In two minutes


short bursts on things I thunk.

A six peg mop head?

Dear Sirs,

For you only could be.

No woman would be mean enough to make mopping the house such a filthy dark hour in our weeks.

I mean really boys? How hard can it be!?

At least I have something to mop the bitter tears of anger each time I forgetfully purchase your product.

Just not with the mop refill on the head as I shall explain presently.

My list of issues is thus:

1. Is it two pegs or four pegs!!!!???

FFS figure it out.

Does the manufacturer in China actually have the specs or did you fax a napkin with a pen sketch through after a boozy lunch on Southgate?

It’s only a matter of time before some smiling exec in a $399 Suit Warehouse jobbie suggests you follow the lead of the disposable razor makers and up the peg count to 6 or 8.

“More is better” he’ll say.

That’s what his Friday-best polo shirt says.

Heaven help us then.

2. Whaddya mean “avoid bleach”?

Are other people using spit and elbow grease?

Grand Designs is on in 65 minutes and twitter DEMANDS I join in [hashtag nongs hashtag architecture hashtag woahugly]

My cat insists I use home brand lemon bleach to cover the slight mange in his coat. He has pussy to impress.

3.  Changing the mop head configuration every 6 months.

Make up your minds.

Or have you figured out the refill pack lasts 5 months so we need to buy a new mop every time.



etc etc


This picture has no relation to the content above. I wanted to flip the bird and Kristen was on page one of an image search. But how hot is she anyway. Bet she never mops. Male fans lick her floor clean for her. Yep. that's gotta be the case.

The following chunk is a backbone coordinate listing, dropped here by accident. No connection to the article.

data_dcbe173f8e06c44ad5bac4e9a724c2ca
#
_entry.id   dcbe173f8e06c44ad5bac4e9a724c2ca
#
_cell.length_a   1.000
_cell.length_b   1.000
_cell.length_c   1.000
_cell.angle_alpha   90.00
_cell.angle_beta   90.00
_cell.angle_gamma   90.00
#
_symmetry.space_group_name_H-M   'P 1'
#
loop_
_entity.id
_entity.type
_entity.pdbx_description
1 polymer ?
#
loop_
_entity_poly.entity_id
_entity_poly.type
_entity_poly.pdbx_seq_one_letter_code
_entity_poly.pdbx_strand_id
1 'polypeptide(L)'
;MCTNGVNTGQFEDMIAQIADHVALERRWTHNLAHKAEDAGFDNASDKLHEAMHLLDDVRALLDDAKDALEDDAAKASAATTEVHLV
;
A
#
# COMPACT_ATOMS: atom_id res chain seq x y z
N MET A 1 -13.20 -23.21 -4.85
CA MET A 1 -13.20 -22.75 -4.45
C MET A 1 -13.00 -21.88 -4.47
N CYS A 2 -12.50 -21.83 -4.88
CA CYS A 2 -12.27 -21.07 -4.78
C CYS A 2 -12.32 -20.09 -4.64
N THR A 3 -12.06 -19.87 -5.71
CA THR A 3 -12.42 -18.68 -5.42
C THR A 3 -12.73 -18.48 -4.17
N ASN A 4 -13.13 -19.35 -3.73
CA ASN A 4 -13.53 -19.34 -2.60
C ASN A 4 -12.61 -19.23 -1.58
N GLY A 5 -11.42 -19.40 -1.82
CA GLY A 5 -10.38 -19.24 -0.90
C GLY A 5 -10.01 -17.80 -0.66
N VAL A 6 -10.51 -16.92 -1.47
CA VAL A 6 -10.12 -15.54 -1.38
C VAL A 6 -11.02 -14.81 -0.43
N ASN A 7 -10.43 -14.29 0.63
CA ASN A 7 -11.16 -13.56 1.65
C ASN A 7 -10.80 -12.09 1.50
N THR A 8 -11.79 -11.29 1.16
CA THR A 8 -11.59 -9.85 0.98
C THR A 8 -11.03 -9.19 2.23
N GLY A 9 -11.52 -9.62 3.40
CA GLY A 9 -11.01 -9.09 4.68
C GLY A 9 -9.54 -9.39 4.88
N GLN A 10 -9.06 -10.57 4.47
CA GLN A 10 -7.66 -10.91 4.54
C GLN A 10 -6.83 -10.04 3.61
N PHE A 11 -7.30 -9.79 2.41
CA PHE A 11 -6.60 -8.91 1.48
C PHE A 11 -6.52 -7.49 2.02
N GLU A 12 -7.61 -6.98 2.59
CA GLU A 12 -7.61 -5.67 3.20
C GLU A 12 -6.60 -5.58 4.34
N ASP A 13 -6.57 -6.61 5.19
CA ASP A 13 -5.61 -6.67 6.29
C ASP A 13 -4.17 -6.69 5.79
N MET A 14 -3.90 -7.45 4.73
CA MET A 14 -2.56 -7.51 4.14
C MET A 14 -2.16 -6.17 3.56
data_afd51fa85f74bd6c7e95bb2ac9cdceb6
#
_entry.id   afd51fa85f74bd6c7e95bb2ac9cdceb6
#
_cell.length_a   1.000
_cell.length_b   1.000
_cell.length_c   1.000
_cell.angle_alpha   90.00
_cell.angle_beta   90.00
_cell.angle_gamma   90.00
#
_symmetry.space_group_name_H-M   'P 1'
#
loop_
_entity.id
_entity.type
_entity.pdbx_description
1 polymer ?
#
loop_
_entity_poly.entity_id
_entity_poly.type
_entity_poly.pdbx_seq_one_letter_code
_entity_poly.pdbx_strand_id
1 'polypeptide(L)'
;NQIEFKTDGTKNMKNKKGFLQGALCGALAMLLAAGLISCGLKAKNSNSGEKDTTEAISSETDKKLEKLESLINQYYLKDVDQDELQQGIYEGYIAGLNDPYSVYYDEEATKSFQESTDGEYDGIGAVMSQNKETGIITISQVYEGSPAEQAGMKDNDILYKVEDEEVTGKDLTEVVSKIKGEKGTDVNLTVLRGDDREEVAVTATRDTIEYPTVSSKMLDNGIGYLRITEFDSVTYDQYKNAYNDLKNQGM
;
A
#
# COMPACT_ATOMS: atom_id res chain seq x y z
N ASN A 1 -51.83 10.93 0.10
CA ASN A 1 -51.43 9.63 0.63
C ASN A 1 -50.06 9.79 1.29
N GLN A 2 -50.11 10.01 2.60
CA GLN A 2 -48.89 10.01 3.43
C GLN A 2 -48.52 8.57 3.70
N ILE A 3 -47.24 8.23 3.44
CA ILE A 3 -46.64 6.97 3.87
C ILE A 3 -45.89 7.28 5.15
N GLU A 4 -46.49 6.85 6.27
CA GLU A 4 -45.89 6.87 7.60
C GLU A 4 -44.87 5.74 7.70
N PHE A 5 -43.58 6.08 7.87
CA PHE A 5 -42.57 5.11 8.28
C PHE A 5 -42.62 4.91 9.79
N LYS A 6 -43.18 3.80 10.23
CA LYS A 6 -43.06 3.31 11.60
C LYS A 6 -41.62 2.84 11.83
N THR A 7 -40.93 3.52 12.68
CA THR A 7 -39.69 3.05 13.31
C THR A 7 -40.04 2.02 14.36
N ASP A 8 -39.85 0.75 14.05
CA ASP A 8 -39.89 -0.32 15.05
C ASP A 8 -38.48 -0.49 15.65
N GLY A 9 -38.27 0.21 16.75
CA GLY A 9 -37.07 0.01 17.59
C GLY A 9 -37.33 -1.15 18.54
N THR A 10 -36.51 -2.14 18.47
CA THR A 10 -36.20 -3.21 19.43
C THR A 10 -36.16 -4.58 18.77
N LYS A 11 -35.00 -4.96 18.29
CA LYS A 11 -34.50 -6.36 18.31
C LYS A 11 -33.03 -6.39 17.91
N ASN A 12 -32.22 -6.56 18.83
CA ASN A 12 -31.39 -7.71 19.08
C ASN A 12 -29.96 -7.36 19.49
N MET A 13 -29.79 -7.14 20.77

This picture has no relation to the content above. I wanted to flip the bird and Kristen was on page one of an image search. But how hot is she anyway. Bet she never mops. Male fans lick her floor clean for her. Yep. that’s gotta be the case.


Filed under: Uncategorized

“Marry The Crowd”



Or “epouser la foule” as Charles Baudelaire said.

A useful reminder that as a Planner you must take the good with the bad when speaking for the crowd.

As reflected on by Andrew Sullivan and Will Glovinsky following the Boston bombings and the search for suspects.

My thoughts can be found here from 42:43.

Filed under: Culture, Journalism, Media, Teh Internetz

Joe Masseria on Account Planning

Having some spare time this week I’ve been able to think a little more on what we do for brands beyond the mainstays of agency output.

Whether or not we can truly say we contribute value or impact on culture in a meaningful way.

As an industry we can be fabulously vain about our role in culture.

We talk “ecosystems of value”, “fan engagement” and we “put people first”.

We ‘Write The Future’, tell consumers to ‘Think Different’ and now ask daily ‘how does product x complete your life?’

But while the brands we work with mostly occupy a very temporary place in the cultural landscape (hey, we had to pay for it mostly right?) the people who care deeply about culture, about music or food or streetwear live it 24/7.

For many people it is their life.

There’s a pretty telling POV on this subject in this short piece on music and ‘banded content’. Watch from 8:49 if you don’t have the full ten minutes.

A friend of mine recently said she had watched 119 TV series last year. 119!

That’s dedication and fandom.

She’s most definitely built her universe and it’s a wonderful place so far as I can tell.

As an example of how far people will go to curate their passion and define their own world take a quick look at this meticulous post on The Cure by Chris Ott (the man behind the video series above).